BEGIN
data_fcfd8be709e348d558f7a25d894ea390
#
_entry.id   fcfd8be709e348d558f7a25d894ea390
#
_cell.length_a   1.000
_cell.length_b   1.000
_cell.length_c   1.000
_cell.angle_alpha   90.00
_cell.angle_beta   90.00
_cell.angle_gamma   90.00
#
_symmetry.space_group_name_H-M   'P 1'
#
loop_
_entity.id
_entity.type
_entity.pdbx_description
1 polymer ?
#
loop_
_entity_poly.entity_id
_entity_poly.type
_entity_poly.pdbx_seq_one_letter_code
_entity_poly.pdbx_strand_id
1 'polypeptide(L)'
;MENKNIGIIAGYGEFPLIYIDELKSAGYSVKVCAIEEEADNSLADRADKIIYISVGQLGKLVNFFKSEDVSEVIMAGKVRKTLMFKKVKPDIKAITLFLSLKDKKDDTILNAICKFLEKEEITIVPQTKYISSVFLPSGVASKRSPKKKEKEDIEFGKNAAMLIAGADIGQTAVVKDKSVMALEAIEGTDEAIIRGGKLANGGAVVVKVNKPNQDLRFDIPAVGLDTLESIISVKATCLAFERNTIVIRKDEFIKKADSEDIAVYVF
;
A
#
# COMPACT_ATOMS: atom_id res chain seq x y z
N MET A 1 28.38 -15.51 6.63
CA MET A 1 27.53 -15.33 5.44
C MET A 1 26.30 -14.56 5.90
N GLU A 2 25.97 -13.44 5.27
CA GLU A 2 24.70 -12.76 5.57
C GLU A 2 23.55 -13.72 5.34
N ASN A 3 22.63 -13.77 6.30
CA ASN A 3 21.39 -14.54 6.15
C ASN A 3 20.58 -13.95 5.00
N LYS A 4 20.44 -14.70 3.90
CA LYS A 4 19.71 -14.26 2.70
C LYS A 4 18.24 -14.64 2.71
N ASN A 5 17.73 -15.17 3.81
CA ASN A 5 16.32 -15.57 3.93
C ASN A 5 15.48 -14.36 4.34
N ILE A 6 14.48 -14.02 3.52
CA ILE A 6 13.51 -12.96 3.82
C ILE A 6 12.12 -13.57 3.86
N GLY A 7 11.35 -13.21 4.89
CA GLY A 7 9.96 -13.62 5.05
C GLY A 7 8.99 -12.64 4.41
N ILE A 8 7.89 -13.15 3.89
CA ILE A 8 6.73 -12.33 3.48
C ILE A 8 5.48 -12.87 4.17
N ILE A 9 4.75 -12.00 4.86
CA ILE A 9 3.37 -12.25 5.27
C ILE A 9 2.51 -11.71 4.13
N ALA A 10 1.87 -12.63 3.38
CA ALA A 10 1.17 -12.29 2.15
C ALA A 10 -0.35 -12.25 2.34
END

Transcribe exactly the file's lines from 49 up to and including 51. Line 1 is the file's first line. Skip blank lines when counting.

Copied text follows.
N GLY A 7 11.35 -13.21 4.89
CA GLY A 7 9.96 -13.62 5.05
C GLY A 7 8.99 -12.64 4.41